Who is paying Malawi’s health workers?

Despite efforts to increase the number of trained health workers, Malawi still has a large health workforce shortage. Wemos’ new report on financing for health in Malawi shows that insufficient funding is the major factor contributing to this shortage.

Malawi has only around 0.5 health workers per 1,000 inhabitants. This is in stark contrast with what the World Health Organization has calculated a country needs to realize Universal Health Coverage and the Sustainable Development Goals (SDGs) – i.e. at least 4.45 health workers per 1,000 people. Health workers in the public sector in Malawi are confronted with a lack of essential drugs, equipment, basic infrastructure, and harsh working and living conditions. This leads to low productivity, frustration and a high number of health workers leaving the sector, which in turn undermines the country’s ability to deliver essential health services to its population.

 

Invest in salaries

Our research shows that recruiting and retaining health workers is the main challenge in Malawi. This calls for new investments in salaries, meaning that there needs to be more public spending for health. Global health advocate Mariska Meurs: ‘Malawi is making efforts to increase spending efficiency and to allocate more resources to health, but the country cannot raise sufficient domestic resources to realize the SDGs in the short nor in the medium term. There is an urgent need for more international funding, and that funding needs to be predictable and flexible so that it can be used to recruit and retain many more health workers.’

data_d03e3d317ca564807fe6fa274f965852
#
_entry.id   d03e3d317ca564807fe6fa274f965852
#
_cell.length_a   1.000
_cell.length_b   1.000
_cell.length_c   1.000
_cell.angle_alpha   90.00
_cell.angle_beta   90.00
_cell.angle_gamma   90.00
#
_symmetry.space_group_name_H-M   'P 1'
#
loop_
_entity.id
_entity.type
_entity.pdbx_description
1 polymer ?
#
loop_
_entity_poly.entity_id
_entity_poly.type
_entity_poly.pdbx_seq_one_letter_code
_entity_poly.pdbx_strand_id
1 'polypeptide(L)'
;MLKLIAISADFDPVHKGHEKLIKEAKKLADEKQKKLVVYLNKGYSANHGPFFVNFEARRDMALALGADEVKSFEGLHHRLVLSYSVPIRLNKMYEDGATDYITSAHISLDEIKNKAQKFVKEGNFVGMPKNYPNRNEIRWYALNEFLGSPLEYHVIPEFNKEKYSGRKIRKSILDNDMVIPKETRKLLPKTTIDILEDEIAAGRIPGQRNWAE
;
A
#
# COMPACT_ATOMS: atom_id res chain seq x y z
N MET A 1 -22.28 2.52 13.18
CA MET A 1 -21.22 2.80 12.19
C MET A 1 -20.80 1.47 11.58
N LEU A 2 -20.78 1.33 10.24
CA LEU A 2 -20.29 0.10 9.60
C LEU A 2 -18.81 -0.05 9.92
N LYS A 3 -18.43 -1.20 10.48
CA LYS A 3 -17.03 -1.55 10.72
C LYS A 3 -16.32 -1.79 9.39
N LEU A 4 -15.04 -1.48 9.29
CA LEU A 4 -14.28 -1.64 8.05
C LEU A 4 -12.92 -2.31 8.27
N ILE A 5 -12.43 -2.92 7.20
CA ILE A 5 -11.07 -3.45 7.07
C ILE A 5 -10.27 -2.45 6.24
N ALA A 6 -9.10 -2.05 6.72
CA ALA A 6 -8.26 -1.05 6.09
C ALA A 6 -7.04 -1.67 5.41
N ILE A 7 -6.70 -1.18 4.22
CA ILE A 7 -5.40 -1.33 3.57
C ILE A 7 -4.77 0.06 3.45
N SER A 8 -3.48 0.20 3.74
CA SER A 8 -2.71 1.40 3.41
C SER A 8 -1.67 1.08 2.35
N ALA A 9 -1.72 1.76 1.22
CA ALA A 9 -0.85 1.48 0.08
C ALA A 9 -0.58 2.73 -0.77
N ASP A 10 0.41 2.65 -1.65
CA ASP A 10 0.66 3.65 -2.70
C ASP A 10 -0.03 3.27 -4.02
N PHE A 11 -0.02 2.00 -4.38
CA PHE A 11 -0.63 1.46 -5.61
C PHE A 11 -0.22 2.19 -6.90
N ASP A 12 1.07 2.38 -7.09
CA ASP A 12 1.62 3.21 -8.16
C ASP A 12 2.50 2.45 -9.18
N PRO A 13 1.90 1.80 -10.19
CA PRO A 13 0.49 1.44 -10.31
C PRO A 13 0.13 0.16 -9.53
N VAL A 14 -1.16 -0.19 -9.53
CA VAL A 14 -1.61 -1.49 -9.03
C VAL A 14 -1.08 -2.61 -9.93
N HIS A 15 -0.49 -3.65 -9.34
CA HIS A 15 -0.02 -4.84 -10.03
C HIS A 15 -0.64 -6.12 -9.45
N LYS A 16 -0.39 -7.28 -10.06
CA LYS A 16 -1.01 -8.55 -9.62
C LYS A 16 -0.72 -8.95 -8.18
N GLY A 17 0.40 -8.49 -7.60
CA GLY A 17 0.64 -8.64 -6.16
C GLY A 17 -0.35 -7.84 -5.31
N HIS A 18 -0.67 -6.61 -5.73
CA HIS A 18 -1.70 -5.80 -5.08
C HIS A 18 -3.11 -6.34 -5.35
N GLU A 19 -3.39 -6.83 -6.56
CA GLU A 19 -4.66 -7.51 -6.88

Want to read more about our findings? Read the report Mind the funding gap: Who is paying the health workers?

Read more about our work on health workers

Visit the Health Workers For All Coalition’s new website

 

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